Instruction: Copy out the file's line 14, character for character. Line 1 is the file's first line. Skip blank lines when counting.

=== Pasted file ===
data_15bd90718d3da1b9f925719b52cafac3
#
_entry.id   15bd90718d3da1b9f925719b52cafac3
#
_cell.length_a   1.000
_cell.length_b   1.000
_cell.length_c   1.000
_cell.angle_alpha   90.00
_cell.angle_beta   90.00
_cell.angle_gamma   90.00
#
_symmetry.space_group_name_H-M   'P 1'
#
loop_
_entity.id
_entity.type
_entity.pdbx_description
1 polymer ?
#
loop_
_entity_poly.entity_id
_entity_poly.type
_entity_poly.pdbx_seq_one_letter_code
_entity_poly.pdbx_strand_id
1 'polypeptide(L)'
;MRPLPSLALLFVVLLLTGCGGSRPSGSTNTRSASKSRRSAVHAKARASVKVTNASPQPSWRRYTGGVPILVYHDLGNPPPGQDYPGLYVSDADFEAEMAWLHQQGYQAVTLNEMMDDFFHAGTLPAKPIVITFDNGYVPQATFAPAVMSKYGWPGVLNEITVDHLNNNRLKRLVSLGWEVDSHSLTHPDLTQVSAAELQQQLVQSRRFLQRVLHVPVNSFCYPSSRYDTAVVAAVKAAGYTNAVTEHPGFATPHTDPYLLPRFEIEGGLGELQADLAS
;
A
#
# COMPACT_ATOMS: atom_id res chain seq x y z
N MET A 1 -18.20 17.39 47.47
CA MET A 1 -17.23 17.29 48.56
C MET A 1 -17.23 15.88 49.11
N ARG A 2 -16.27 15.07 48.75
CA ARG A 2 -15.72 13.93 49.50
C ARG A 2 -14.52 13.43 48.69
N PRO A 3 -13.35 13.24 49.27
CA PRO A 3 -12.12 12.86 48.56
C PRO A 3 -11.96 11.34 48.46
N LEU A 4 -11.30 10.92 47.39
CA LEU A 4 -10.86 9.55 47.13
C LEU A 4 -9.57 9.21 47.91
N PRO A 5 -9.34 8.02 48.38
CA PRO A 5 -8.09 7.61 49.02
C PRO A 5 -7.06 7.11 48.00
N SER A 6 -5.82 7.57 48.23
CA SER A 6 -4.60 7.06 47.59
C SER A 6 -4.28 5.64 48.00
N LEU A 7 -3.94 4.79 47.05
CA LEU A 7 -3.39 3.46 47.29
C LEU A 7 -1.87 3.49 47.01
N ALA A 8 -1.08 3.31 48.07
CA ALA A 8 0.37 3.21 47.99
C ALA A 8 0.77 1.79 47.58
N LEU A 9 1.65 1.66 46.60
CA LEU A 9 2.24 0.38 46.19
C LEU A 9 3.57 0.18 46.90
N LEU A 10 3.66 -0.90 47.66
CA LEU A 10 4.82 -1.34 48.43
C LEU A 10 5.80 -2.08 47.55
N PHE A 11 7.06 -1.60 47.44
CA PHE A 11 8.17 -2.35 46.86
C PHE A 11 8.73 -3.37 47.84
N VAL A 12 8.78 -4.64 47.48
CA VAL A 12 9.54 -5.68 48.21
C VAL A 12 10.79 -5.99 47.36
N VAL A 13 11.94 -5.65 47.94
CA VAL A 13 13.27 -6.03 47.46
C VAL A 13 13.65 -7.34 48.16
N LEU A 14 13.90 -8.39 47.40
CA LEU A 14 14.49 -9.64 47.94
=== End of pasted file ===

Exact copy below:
loop_